This week in science

Soyuz rescue plan and more: Understand the world through 8 images

NASA

Space Frontiers/Archive Photos/Getty Images

Russia’s space agency announced a plan to replaced a damaged craft at the ISS the week of January 5–11, as astronomers studied black holes, exoplanets, and the forces shaping Earth’s cosmic neighborhood.

Here are the biggest science stories of the week, told in 8 stunning images

8. Buried history

Lars Einarsson

January 5

Archaeologists cataloged how migrations to Scandinavia affected the region’s gene pool over the past 2,000 years, based on nearly 300 ancient genomes. The research shows huge impacts from migrants from the British-Irish Isles throughout the Viking age.

Lars Einarsson

7. Green space

Wei et al., Environmental Research Letters, 2022

January 5

Researchers found overlooked vegetation in New York City — like gardens, overgrown lots, and street trees — can absorb up to 40 percent of the city’s carbon emissions. They note the city’s long winters limit the possibilities for carbon uptake, but say urban vegetation could be even more effective in warmer places.

Wei et al., Environmental Research Letters, 2022

6. Ancient order

NASA/CEERS/University of Texas at Austin

January 5

Astronomers found stellar bars occurring in galaxies 11 billion years ago, in images captured by JWST. Stellar bars are formations of stars stretching in a straight line across galaxies, concentrating gas needed for star formation in the center. They’ve never been observed in galaxies this old.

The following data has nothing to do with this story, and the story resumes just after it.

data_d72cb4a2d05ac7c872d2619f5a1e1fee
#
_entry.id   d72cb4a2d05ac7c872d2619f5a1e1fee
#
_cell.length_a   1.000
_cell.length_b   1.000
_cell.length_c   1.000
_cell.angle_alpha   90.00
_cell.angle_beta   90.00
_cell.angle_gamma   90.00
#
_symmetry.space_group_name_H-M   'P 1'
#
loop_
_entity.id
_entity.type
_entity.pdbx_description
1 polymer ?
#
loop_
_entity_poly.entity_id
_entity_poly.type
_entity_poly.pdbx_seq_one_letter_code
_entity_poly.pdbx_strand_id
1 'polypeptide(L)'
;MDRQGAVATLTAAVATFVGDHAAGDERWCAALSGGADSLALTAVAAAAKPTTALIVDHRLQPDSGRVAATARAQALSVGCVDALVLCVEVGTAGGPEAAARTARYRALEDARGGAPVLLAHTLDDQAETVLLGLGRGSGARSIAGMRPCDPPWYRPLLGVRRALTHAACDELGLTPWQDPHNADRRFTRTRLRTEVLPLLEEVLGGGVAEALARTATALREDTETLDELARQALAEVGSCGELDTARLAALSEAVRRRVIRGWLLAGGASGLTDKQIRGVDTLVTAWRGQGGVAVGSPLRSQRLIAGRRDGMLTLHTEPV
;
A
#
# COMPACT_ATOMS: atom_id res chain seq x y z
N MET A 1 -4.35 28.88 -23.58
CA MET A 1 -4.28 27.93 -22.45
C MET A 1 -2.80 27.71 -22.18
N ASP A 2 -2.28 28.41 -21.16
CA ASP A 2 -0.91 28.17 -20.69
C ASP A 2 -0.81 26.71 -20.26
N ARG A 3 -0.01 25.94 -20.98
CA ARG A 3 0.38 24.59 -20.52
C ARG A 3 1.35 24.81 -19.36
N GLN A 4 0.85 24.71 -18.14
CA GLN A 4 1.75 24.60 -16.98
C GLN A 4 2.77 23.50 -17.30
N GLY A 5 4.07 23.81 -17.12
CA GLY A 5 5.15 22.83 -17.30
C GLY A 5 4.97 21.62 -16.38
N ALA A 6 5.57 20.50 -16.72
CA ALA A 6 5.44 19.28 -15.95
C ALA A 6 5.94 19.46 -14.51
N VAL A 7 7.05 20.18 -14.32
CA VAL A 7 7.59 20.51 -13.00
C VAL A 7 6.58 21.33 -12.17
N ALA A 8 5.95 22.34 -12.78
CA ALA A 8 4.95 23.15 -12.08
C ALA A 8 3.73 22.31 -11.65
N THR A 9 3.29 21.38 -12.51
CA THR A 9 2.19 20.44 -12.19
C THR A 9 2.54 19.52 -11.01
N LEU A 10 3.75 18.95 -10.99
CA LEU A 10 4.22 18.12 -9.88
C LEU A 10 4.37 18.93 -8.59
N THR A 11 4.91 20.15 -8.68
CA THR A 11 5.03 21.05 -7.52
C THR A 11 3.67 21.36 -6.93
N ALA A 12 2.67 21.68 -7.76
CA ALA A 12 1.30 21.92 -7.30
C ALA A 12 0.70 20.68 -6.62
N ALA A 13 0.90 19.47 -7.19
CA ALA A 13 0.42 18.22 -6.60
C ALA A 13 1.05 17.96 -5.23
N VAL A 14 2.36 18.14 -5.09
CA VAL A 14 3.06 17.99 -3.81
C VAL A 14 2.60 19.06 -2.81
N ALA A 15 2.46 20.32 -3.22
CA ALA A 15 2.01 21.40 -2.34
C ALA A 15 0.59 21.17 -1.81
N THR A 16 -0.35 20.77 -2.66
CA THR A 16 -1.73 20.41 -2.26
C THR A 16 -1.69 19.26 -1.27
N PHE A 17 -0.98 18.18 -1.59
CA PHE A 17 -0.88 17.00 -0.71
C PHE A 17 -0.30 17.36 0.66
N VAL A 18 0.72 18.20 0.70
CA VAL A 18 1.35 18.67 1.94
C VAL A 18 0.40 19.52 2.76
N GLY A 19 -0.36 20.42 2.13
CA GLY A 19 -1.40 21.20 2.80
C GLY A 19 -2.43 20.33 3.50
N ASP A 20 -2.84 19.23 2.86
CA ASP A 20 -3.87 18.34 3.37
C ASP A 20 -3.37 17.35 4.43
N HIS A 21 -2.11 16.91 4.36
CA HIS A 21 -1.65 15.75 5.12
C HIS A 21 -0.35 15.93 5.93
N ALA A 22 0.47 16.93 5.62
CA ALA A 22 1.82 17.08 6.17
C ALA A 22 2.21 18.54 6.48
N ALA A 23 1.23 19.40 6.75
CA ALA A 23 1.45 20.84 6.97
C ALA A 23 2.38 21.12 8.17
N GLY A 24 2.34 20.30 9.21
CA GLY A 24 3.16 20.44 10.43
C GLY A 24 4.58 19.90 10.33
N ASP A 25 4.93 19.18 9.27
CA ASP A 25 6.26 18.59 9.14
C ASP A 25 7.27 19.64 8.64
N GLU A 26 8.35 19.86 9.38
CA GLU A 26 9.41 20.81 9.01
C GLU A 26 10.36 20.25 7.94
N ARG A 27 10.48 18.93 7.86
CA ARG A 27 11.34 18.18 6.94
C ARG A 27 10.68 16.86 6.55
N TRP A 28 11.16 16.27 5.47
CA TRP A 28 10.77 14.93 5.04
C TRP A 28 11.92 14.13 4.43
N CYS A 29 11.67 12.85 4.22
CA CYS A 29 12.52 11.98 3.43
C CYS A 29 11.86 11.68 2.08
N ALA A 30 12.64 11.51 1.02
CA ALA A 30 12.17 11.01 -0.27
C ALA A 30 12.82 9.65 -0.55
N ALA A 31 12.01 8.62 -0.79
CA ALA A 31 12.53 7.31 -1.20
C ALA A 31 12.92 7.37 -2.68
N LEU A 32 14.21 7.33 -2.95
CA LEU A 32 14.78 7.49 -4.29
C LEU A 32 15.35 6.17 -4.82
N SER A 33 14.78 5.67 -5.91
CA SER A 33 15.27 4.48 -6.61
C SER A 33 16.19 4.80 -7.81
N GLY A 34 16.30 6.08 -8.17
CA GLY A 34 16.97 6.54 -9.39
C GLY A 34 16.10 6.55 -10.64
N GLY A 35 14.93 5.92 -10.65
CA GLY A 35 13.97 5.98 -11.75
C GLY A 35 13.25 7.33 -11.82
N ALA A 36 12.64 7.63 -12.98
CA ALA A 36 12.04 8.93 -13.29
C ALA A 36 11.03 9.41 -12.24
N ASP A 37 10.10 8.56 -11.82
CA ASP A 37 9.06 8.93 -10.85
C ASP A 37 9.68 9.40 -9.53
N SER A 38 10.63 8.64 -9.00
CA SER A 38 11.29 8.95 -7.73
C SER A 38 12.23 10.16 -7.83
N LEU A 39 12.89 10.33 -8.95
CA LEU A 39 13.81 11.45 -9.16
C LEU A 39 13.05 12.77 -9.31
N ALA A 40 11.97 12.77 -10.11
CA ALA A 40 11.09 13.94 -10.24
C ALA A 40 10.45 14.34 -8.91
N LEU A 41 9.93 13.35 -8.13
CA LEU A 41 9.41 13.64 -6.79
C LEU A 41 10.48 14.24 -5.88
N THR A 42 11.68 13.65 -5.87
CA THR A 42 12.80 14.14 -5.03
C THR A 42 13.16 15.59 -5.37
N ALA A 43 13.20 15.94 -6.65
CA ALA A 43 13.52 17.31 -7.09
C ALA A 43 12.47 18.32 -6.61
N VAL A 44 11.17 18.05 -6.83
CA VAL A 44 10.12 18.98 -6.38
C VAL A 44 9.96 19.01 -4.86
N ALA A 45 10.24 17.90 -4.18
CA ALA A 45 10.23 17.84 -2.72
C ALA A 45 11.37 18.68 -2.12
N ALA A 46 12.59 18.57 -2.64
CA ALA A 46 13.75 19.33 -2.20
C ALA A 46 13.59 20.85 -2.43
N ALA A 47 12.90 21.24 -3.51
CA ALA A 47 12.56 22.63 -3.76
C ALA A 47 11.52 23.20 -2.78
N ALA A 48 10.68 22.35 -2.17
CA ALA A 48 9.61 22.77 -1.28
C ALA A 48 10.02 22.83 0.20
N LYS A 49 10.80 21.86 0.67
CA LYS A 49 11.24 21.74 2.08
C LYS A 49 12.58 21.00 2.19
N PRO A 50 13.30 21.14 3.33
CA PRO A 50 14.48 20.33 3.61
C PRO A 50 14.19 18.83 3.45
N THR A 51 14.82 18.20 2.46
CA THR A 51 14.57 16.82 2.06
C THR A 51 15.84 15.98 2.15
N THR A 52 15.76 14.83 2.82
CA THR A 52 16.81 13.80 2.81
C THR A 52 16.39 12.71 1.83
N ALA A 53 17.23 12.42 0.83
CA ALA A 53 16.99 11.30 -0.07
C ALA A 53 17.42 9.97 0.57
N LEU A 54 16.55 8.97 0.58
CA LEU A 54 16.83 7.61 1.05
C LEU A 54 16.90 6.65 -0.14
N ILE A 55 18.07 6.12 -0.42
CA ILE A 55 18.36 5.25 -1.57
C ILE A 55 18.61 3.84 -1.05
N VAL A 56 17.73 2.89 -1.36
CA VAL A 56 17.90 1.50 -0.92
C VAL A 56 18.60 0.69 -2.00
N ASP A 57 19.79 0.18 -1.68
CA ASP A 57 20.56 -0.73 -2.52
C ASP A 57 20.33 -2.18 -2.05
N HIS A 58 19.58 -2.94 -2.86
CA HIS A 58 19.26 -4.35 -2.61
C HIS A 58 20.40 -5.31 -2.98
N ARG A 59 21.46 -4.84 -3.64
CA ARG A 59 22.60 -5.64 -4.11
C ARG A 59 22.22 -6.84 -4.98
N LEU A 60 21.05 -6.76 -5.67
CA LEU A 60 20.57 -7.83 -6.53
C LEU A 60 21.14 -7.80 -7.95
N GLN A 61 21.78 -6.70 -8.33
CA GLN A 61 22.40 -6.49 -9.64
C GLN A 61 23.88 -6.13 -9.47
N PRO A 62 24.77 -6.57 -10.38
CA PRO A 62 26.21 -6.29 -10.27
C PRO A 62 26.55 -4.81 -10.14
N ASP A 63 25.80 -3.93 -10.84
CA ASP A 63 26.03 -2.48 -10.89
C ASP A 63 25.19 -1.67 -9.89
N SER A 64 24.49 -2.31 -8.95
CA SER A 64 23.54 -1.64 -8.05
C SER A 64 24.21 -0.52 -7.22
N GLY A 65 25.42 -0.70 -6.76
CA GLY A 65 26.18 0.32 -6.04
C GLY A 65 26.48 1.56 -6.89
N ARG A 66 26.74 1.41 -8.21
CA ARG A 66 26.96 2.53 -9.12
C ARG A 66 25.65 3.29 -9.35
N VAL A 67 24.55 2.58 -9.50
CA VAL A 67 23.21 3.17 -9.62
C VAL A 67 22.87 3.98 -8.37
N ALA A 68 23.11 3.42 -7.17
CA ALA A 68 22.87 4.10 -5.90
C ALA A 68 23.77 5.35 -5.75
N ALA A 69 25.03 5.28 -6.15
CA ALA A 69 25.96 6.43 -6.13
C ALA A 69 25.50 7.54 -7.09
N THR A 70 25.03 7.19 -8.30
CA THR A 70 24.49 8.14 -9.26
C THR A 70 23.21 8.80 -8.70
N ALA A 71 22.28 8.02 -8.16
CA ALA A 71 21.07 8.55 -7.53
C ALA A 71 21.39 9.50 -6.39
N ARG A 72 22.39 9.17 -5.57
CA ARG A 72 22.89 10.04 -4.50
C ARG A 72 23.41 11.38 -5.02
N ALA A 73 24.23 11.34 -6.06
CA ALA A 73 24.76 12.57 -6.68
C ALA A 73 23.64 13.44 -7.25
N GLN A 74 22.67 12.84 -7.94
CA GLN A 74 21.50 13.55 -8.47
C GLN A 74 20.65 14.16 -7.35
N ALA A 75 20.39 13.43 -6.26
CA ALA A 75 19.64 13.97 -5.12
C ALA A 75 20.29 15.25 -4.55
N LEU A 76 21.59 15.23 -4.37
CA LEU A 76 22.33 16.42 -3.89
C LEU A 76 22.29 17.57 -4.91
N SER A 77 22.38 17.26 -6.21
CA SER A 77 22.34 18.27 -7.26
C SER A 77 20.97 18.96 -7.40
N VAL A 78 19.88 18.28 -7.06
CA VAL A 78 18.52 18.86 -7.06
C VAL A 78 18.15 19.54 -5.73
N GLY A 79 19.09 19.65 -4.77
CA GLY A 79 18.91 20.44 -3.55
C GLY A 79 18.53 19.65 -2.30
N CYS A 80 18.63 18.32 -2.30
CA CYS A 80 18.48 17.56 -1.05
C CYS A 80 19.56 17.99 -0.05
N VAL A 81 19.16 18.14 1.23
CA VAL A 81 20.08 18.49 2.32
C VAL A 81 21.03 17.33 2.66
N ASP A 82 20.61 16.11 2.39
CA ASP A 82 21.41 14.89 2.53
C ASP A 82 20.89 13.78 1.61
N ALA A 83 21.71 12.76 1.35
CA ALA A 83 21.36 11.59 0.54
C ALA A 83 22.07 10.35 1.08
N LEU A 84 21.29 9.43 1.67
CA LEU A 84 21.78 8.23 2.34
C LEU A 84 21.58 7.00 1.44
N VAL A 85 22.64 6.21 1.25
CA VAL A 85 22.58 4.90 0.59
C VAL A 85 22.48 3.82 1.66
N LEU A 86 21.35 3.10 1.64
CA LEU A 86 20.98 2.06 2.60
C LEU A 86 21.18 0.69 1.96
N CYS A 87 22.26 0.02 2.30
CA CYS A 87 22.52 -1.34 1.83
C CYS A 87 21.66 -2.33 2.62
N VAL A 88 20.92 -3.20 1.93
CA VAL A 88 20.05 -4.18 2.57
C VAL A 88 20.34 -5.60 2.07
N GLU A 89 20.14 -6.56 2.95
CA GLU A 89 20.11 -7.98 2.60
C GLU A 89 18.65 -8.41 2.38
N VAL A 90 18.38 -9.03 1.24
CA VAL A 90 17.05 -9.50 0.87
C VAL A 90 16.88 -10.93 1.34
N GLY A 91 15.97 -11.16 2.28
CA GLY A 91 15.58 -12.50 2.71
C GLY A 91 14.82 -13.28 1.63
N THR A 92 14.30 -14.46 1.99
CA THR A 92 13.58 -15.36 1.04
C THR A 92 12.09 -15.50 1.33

NASA/CEERS/University of Texas at Austin

5. Wear your sunscreen

Prof Liu Feng/Nanjing Institute of Geology and Palaeontology

January 6

Researchers discovered compounds meant to protect plants from UV-B radiation in 250-million-year-old preserved pollen. These compounds suggest that increased UV radiation played a part in the Permian mass extinction, due to a disruption of the ozone layer.

Prof Liu Feng/Nanjing Institute of Geology and Palaeontology

4. Two of a kind

ALMA (ESO/NAOJ/NRAO); M. Weiss (NRAO/AUI/NSF)

January 9

Astronomers discovered the closest pair of supermassive black holes ever imaged in multiple wavelengths. Located 500 million light-years from Earth, the pair suggest that active binary black holes are more common than previously thought but have been undetected due to the limitations of older observatories.

ALMA (ESO/NAOJ/NRAO); M. Weiss (NRAO/AUI/NSF)

3. Just like home

NASA/JPL-Caltech/Robert Hurt/NASA’s Goddard Space Flight Center

January 10

Scientists identified a second Earth-sized world in the habitable zone of the star TOI 700, 101.4 light-years from Earth. Called TOI 700 e, the planet may have had water at some point in its history.

NASA/JPL-Caltech/Robert Hurt/NASA’s Goddard Space Flight Center

2. Magnetic map

Theo O’Neill and the Milkyway3d.org team

January 11

Astronomers created the first-ever 3D map of magnetic fields in the Local Bubble that contains our Solar System. Created by supernovae pushing away gas and dust, the Local Bubble and other superbubbles concentrate the ingredients needed for star formation at their edges.

Theo O’Neill and the Milkyway3d.org team

1. Calling for backup

NASA

January 11

Roscosmos announced it will send a replacement Soyuz capsule to the International Space Station in February to replace another capsule damaged by a micrometeroid. The currently docked Soyuz suffered a coolant leak December 14, making it unfit to carry astronauts.

NASA